Thirith said he did not know what would happen to the residents, as he had not been informed of the municipality's plans. He said he hoped the development would be in accordance with Hun Sen's stated policy of removing residents to housing within the district, rather than relocation to the city's outskirts.

When contacted by the Post, Chuktemna refused to comment further on the plans. But Soun Rindy, spokesperson for Deputy Governor Pa Socheatvong, said the municipality was determining a plan for the residents, with those who are part of their community group treated differently to those who are not. "The municipality is organizing a policy to deal with the people who are living in the community," he said.

Last July, in a public relations exercise, municipal officials took residents of Boeung Kak's Village 22 to tour a housing complex constructed by Phanimex in the Borei Keila district.

Deputy Municipal Governor Mann Chhoeun said at the time he considered this kind of "in the place" development a possible solution for the Boeung Kak evictees. But Chea Sivorn, 47, a resident of Village 22, said she visited the complex and was not impressed.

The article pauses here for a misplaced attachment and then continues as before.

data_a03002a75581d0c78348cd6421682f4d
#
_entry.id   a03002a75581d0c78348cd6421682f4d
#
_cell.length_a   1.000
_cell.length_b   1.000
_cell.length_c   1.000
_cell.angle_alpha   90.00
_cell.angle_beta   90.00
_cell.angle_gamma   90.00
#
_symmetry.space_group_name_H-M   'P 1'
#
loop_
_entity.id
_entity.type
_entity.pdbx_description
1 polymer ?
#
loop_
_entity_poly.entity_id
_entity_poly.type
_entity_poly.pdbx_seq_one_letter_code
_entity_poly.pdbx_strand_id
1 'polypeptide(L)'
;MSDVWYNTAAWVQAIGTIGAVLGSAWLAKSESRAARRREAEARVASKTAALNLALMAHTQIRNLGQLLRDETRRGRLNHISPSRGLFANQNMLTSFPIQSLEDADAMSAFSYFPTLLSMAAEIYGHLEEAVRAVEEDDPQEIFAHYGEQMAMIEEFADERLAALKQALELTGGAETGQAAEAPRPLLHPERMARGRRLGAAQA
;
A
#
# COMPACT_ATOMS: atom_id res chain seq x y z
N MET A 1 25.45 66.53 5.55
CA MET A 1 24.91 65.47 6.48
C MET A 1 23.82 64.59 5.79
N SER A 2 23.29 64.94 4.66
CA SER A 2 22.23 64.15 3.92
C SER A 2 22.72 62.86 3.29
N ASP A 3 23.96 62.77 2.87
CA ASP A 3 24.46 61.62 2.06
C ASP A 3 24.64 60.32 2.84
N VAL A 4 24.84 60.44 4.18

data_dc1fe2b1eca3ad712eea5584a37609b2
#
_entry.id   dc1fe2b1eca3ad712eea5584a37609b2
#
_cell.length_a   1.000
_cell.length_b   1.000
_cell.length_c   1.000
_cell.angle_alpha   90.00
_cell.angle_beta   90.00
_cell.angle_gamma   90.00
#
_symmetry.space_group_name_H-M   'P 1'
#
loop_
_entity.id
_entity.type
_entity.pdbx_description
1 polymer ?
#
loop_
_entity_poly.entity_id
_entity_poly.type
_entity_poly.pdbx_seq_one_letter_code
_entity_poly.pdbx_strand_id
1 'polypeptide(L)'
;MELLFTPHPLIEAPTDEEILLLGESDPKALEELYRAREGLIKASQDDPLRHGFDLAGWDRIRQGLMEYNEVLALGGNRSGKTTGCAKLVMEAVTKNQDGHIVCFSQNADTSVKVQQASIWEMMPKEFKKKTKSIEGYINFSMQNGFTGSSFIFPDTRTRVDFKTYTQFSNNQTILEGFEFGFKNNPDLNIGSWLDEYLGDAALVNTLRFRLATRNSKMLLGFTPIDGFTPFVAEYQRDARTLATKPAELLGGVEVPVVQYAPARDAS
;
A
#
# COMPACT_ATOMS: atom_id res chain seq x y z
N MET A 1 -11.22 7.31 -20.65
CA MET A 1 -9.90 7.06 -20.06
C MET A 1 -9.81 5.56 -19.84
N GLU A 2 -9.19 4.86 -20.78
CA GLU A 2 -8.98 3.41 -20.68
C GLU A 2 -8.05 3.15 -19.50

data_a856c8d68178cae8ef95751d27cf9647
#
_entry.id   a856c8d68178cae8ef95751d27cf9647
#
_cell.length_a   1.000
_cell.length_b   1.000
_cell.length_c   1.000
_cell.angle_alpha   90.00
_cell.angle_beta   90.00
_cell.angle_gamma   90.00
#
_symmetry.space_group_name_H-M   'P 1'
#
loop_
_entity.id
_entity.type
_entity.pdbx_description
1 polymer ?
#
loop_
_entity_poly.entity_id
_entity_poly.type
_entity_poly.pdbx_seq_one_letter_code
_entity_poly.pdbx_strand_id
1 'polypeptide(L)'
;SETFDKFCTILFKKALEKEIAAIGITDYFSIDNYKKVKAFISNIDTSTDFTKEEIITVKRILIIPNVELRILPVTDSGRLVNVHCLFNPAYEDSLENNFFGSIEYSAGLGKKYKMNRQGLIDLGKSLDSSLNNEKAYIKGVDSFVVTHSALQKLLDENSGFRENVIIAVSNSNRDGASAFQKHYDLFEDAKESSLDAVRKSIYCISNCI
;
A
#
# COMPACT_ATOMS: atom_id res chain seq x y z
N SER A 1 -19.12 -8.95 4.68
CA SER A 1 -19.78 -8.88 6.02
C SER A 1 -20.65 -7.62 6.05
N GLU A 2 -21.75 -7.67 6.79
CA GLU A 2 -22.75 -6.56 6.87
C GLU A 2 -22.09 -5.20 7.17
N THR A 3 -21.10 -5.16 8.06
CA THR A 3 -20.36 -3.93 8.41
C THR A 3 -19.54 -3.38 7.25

"The building was too high and the apartments were only four by six meters. It is too narrow," she said.

Sivorn and other residents of Village 22 said they wanted the developer or the municipal authority to buy the land off them at a fair price so they could buy another property of their choosing.

"We won't just agree to be moved to some place like Borei Keila," Sivorn said.

Other residents, who spoke on condition of anonymity, said they feared they would be forcibly removed to the outskirts of the city, like the evictees from Tonle Bassac, where there is a lack of amenities and the price of services is high.

Despite talk of "in the place" development, they said the muncipality's track record of forced land evictions gave them little cause for confidence.

"I don't know how I can live in the outskirts and support my family," a long-term resident of Village 6 said. "We will have income loss and spending increase. I fear I will lose everything."